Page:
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Poblano Experiment: I Need Your Input!

I’ve been out of town this week, so I haven’t been in a kitchen at all. Still, I have to eat, so I’ve been enjoying the local and semi-local hot spots. In Texas, that means eating a lot of delicious Mexican food, and thanks to an especially delicious chiles rellenos (stuffed peppers) last night, it got me thinking about poblanos.

I’ve talked about poblano peppers before, but only in the context of making your salsa something special. Check that post for the directions on how to roast a poblano.

Poblanos are a pretty mild type of pepper (though the red ripe poblano is hotter than the green one, and for the record, I’ve only ever cooked with the green ones), which is cool because you get that pepper-y flavor without worrying about putting out your mouth-fire with gallons upon gallons of water. I like spiciness, but I am new to the heat-game, and for those people just putting their toes in spicy food (so to speak), a poblano is a good place to start.

But the best thing by far about poblanos is that their heat can be pretty inconsistently spread. This means that one bite can be mild like a spring morning in Kentucky and the next bite has you stranded in Death Valley. This means that eating poblanos is a bit like gambling, but unlike gambling, the pay-offs are always delicious.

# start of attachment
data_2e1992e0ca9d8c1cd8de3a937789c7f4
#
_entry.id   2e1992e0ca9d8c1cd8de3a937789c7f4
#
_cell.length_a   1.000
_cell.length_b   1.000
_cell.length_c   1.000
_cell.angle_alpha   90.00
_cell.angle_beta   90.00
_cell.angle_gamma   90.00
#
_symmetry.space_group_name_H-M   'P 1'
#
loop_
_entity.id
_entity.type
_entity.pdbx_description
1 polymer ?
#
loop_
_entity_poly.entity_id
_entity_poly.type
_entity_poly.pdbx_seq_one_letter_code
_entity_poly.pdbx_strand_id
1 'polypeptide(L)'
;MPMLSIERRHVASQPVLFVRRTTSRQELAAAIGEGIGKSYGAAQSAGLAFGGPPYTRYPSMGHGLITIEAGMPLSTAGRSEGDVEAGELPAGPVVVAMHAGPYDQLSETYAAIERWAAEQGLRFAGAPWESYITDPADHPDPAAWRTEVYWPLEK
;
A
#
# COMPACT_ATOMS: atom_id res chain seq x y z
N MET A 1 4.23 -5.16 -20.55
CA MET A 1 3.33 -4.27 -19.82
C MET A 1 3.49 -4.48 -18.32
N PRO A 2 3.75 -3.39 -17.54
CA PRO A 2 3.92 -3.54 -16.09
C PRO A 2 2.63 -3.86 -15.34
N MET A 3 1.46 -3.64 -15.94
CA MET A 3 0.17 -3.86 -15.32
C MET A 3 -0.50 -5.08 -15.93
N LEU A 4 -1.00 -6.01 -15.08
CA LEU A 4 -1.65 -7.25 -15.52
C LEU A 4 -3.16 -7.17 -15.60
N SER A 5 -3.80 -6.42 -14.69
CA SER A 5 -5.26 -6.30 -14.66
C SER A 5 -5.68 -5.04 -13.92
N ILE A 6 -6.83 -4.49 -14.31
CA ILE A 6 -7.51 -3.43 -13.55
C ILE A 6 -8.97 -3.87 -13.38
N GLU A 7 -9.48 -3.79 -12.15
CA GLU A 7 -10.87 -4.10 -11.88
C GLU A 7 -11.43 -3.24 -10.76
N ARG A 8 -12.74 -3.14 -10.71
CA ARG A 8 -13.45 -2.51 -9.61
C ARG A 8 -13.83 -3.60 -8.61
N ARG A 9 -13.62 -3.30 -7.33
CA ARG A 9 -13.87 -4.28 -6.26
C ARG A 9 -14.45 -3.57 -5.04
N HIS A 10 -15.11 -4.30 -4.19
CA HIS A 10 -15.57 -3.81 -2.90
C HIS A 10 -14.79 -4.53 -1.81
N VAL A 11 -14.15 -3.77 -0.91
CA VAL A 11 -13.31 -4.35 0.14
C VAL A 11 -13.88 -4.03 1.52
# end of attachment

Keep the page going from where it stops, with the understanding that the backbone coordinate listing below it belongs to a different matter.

The thing is, I’ve always used poblanos as an accent pepper: I throw it into salsas and chilis and that sort of thing. I never let the pepper just be. So that’s my goal, gentle readers. I have been inspired on this trip to stuff those poblanos with so much stuff, they won’t know what hit them. I’m thinking of mimicking the dish I had and use corn, cilantro, garlic”¦ you know, the good stuff, but I am open to hear suggestions.

The final recipe will be posted next week (sorry for the cop out, but I am on the road and just excited that my hotel room has a fridge), so if you want to directly influence what will be posted about next week, now is the time to comment. I’ll try anything (except I am 100% going to veg-ize any suggestions and I don’t think I can get fake deer anywhere in my town, so I guess there are some limits).

Hit me with your best shot.

4 replies on “Poblano Experiment: I Need Your Input!”

My mom’s side of the family is from Northern Mexico and a cold pasta dish with Poblanos is a very popular side.
Here’s my version and it’s super easy and delicious. Roast 2 or 3 seeded and cut Poblanos in the oven. I do 15-20 minutes at 400 on a piece of foil. When you take them out crush them in the foil to soften and let them sit for a bit. Peel the skin. Boil your pasta according to directions (angel hair is my fave). While your pasta is cooking blend roasted poblanos, a brick of softened cream cheese, a little bit of milk to thin it out, and a dash of chicken consommé to a creamy consistency. Toss with your cooked pasta and voila Poblano pepper pasta. You can also add grilled chicken or shrimp to make it a meal.

I’ve never stuffed poblanos – I always just stuck ’em in some foil and roasted the suckers in the oven. But you’re totally right about how every bite can be a surprise (spice-wise).

I look forward to your recipe – I’d probably try a rice/yellow tomato/cilantro mix. Brighten it up a bit.

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